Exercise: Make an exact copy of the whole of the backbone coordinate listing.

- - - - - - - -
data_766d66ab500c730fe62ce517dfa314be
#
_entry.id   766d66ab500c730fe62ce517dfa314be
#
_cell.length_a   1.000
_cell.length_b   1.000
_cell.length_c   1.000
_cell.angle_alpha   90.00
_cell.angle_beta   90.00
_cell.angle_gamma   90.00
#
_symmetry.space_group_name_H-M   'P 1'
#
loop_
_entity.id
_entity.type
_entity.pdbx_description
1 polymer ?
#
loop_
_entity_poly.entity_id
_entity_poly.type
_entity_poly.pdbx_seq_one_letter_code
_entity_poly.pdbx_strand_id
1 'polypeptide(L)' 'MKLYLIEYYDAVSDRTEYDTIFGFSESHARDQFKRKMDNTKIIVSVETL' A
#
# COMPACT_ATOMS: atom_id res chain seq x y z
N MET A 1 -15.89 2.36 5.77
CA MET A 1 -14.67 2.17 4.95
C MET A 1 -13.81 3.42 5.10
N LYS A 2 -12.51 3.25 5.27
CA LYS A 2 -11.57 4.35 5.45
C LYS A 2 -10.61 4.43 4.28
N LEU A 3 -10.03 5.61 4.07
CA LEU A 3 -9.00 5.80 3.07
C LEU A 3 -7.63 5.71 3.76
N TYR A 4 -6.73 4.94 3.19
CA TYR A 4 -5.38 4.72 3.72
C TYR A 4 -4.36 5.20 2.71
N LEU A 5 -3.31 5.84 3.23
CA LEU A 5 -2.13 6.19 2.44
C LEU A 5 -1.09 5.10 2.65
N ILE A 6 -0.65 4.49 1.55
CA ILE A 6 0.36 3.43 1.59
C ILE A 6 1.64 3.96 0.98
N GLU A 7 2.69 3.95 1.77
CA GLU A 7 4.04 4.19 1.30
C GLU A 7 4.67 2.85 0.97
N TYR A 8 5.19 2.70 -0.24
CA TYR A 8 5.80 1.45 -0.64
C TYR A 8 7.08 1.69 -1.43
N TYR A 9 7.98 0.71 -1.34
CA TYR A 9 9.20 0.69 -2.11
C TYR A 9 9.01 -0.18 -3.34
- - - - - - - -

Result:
data_766d66ab500c730fe62ce517dfa314be
#
_entry.id   766d66ab500c730fe62ce517dfa314be
#
_cell.length_a   1.000
_cell.length_b   1.000
_cell.length_c   1.000
_cell.angle_alpha   90.00
_cell.angle_beta   90.00
_cell.angle_gamma   90.00
#
_symmetry.space_group_name_H-M   'P 1'
#
loop_
_entity.id
_entity.type
_entity.pdbx_description
1 polymer ?
#
loop_
_entity_poly.entity_id
_entity_poly.type
_entity_poly.pdbx_seq_one_letter_code
_entity_poly.pdbx_strand_id
1 'polypeptide(L)' 'MKLYLIEYYDAVSDRTEYDTIFGFSESHARDQFKRKMDNTKIIVSVETL' A
#
# COMPACT_ATOMS: atom_id res chain seq x y z
N MET A 1 -15.89 2.36 5.77
CA MET A 1 -14.67 2.17 4.95
C MET A 1 -13.81 3.42 5.10
N LYS A 2 -12.51 3.25 5.27
CA LYS A 2 -11.57 4.35 5.45
C LYS A 2 -10.61 4.43 4.28
N LEU A 3 -10.03 5.61 4.07
CA LEU A 3 -9.00 5.80 3.07
C LEU A 3 -7.63 5.71 3.76
N TYR A 4 -6.73 4.94 3.19
CA TYR A 4 -5.38 4.72 3.72
C TYR A 4 -4.36 5.20 2.71
N LEU A 5 -3.31 5.84 3.23
CA LEU A 5 -2.13 6.19 2.44
C LEU A 5 -1.09 5.10 2.65
N ILE A 6 -0.65 4.49 1.55
CA ILE A 6 0.36 3.43 1.59
C ILE A 6 1.64 3.96 0.98
N GLU A 7 2.69 3.95 1.77
CA GLU A 7 4.04 4.19 1.30
C GLU A 7 4.67 2.85 0.97
N TYR A 8 5.19 2.70 -0.24
CA TYR A 8 5.80 1.45 -0.64
C TYR A 8 7.08 1.69 -1.43
N TYR A 9 7.98 0.71 -1.34
CA TYR A 9 9.20 0.69 -2.11
C TYR A 9 9.01 -0.18 -3.34